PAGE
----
Tomorrow, December 7th, 2013, marks the 72nd anniversary of the Attack on Pearl Harbor. On that day in 1941, Japanese bombers and other aircraft launched a surprise attack on the U.S.’s Pearl Harbor naval base on Hawaii’s Oahu island. The attack left nearly 2,500 dead and over 1,000 wounded. In addition it destroyed hundreds of American ships and aircraft and launched the United States into World War II. Congress and President Franklin more »
This post was written by Chris Cottrill, head of the National Air and Space Museum Library. November 11, 2013. Today is Veteran’s Day and a federal holiday. For some of us that can mean a chance to sleep-in, run some errands, or have an extended weekend away. But it’s also the one day we should recall those we know or knew that put on the uniform (enlisted or draftee) and served their more »
This week, September 22-28, is Banned Books Week, an annual event coordinated by the American Library Association that celebrates the freedom to read. Banned books are ones that have been removed, or threatened with removal, from library shelves because some felt their content was inappropriate for certain audiences. Many of the titles deemed controversial in the past have become today’s classics. We’ve already shared with you some of the surprising modern banned more »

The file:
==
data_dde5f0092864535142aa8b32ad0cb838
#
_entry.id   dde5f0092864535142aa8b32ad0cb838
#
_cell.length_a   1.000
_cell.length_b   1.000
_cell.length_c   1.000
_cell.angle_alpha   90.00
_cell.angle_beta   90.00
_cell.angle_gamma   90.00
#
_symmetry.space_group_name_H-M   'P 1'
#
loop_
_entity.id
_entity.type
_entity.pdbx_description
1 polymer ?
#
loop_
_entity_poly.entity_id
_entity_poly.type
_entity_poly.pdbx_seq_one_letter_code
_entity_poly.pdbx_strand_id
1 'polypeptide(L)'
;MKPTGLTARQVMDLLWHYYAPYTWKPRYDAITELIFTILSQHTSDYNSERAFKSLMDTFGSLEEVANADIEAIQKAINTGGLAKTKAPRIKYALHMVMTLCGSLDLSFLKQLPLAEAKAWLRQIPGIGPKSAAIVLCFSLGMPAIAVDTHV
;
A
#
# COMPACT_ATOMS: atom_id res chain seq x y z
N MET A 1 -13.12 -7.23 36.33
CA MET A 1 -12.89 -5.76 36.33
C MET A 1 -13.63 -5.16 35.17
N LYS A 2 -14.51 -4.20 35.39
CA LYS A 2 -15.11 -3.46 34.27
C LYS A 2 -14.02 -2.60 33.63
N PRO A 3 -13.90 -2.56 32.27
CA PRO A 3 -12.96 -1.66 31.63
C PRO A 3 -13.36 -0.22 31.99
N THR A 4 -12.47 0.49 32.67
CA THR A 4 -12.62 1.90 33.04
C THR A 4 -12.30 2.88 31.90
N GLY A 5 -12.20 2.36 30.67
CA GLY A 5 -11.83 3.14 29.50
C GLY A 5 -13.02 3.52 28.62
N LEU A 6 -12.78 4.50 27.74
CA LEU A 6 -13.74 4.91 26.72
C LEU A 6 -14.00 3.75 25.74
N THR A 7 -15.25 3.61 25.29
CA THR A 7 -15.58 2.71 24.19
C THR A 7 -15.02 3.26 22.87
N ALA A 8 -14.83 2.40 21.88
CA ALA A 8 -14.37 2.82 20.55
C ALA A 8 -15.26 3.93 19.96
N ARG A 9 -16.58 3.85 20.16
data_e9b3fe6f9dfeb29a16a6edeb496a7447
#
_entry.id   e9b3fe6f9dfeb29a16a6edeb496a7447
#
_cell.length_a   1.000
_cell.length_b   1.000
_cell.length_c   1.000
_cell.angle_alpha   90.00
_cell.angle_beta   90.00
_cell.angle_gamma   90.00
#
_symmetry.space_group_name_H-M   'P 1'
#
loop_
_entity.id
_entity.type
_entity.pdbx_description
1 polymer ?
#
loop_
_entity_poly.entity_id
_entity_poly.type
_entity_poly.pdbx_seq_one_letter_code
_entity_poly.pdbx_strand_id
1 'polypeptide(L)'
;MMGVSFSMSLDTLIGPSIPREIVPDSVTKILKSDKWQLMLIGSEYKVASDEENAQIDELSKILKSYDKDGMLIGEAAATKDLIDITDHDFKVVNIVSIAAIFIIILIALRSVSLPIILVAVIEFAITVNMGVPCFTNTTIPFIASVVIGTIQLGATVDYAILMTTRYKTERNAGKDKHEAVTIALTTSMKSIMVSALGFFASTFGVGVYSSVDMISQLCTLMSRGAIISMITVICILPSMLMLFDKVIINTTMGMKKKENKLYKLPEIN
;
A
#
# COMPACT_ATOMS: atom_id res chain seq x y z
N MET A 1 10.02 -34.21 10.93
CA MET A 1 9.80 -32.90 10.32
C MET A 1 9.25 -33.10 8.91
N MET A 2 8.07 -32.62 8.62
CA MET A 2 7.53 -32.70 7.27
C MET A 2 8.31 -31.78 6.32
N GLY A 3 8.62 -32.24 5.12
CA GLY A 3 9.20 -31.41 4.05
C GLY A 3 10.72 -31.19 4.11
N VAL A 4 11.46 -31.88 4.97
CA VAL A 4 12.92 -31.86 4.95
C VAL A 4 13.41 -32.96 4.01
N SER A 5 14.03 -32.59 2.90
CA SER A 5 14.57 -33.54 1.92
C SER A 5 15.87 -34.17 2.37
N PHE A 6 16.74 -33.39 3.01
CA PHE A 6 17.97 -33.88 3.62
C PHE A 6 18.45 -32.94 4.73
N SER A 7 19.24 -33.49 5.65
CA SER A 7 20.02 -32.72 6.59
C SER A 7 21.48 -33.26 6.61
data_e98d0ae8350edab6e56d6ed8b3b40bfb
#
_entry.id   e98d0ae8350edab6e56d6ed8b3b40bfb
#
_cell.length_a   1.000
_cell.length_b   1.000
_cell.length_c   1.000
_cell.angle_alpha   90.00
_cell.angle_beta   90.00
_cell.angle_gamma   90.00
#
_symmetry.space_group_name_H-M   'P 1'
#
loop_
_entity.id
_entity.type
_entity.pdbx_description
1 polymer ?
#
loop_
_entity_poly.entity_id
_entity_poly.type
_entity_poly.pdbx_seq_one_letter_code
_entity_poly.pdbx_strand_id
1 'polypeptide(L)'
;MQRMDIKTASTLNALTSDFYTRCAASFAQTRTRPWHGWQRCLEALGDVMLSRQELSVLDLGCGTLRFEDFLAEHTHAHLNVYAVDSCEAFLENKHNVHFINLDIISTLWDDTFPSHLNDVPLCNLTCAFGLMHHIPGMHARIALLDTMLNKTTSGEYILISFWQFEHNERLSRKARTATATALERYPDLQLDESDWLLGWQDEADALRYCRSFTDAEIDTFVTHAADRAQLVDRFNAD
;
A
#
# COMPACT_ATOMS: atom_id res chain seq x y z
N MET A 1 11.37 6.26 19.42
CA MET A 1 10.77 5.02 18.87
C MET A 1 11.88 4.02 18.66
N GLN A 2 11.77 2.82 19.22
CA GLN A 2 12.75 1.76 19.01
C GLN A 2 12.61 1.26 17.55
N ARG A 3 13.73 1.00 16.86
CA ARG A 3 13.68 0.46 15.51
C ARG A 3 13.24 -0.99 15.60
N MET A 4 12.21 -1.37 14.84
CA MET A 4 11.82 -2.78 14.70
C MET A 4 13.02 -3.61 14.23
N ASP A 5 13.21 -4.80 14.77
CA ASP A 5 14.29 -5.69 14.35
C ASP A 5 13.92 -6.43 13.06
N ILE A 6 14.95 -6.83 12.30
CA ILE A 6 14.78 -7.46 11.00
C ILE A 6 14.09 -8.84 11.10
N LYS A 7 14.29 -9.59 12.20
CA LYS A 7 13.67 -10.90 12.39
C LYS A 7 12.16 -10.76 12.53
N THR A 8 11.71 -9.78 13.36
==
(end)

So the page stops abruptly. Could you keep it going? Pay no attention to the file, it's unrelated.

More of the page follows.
Who says librarians can’t be fashionable? Join us September 5th-12th as we celebrate New York Fashion Week by highlighting the fabulous fashion and costume items in our collections. Stay tuned here on the blog, as well as Twitter, Tumblr and Facebook, as we strut down the virtual catwalk!
In 1894, Labor Day, celebrated on the first Monday in September, was officially established and signed into law by President Grover Cleveland (1837-1908) to recognize the contribution of American workers. The day is usually associated with trade unionism and its historic appeals for the right to organize in the workplace, the eight hour workday, the five day work week, workman’s compensation, the abolishment of night work without compensation, equal pay for more »
This post was written by Leslie K. Overstreet, Curator of Natural-History Rare Books. Walt Kelly, famed field naturalist of the Okeefenokee Swamp, was born on Aug.25, 1913. He first revealed Okeefenokee’s extraordinary zoological community to the world in 1949. It included an alligator, turtle, owl, porcupine, skunk, three bats, even worms on occasion, and various others. Contrary to basic scientific protocols, Kelly tended to personalize, even anthropomorphize, his research subjects: He named more »
This post was written by Audrey Hopkins. Audrey is a Summer 2013 intern at the National Museum of American History Library. She is currently a library graduate student at Simmons College in Boston. This fourth of July, we give you all the fixings for a barbershop quartet! Among the collections here in the National Museum of American History Library are a number of books on American music. For 25 cents in 1897, more »